"Asian Pacifically New York: The Photography of Corky Lee" Exhibition at Queens Museum of Art
On view : June 25th - August 14th, 2011
Corly Lee's Bio:
Corky Lee is a New York based photographer whose subjects frequently depicts concepts of Asian American assertion and awareness in the social and public life of New Yorkers and indeed, of all Asians in the US. As a second generation Chinese-American, Corky grew up in Queens during the Civil Rights era. He has been described as the “undisputed unofficial Asian American Photographer Laureate,” with his work depicting pinnacle moments such as the events following the Vincent Chin murder and the 1975 protests at City Hall. In addition, Corky’s skills have been employed by a variety of media outlets, including Time Magazine, the New York Times and the New York Post. His photographs, spanning over a forty year period, are currently being displayed at the Queens Museum until August 14th in an exhibit titled, “Asian Pacifically New York: The Photography of Corky Lee.”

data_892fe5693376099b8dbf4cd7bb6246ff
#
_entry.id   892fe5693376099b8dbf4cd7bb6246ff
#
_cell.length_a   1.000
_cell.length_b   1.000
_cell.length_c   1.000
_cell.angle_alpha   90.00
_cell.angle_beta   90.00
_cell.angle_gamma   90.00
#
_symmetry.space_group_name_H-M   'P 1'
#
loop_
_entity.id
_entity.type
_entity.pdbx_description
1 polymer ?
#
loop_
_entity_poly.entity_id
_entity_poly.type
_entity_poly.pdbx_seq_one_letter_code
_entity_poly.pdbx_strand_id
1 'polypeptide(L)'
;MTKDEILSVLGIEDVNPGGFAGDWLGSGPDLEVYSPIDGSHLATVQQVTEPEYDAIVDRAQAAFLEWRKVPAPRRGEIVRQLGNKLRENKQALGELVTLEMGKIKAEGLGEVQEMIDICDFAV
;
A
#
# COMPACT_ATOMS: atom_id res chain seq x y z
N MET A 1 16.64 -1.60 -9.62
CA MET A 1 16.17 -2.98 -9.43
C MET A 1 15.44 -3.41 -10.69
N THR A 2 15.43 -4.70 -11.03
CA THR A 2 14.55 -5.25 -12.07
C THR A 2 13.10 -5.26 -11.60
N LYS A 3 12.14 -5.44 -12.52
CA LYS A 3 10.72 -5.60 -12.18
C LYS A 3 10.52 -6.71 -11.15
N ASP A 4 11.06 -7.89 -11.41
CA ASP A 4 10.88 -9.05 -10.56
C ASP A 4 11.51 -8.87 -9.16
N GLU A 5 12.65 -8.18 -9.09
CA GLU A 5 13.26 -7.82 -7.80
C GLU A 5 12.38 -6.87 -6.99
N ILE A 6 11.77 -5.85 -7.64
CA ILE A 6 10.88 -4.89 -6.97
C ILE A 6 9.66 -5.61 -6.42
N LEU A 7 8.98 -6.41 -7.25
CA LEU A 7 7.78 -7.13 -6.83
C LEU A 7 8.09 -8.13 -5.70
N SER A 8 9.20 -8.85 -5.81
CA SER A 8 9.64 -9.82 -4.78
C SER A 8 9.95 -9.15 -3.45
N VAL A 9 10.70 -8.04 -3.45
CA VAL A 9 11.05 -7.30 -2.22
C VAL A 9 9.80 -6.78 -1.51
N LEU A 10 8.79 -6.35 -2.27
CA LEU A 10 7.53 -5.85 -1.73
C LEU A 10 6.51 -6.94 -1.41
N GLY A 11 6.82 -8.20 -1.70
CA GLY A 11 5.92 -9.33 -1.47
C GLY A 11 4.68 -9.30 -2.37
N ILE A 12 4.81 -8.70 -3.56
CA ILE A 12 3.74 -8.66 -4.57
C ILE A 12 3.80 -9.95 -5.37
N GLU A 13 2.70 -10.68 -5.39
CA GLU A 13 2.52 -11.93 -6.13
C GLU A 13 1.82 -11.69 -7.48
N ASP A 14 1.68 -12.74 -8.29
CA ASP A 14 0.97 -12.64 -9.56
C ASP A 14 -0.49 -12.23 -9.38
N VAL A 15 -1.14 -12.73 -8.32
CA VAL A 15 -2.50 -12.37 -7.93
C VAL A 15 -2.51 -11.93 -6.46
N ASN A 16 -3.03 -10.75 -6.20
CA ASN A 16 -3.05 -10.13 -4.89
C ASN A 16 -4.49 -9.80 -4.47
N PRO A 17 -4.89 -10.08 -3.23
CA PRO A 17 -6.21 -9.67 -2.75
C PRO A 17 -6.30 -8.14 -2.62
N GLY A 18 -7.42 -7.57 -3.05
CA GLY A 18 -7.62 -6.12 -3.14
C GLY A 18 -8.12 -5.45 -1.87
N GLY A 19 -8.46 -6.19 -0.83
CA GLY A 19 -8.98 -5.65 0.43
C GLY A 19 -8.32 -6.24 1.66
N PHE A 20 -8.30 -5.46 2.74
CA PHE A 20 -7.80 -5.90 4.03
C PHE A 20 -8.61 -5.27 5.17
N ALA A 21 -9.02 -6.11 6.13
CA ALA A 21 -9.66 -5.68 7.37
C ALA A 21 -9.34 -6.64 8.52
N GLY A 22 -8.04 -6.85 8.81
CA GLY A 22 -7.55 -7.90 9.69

Corky exhibited at the AAAC in November 1994 in Photography and Community: AAAC Annual. He served as curator for the exhibition, Not Your Chop Suey Chinatown: Eight Photographers selected by Corky Lee in December 2002. He was also part of The AAAC Story, Spring of 2002 – a collaboration with Asian/ Pacific/ American Studies Program at New York University - a critical review of the Arts Centre's work to date with one hundred artists from AAAC Permanent Collection.
“Who has not heard one of Corky’s stories? At the drop of a hat he can cite what was happening at the moment a photo was taken, even those long ago. We recognize Corky as a community photographer. Let’s also recognize him for the flip side of his work, as the, ‘undisputed unofficial Asian American Historian Laureate’.” - Bob Lee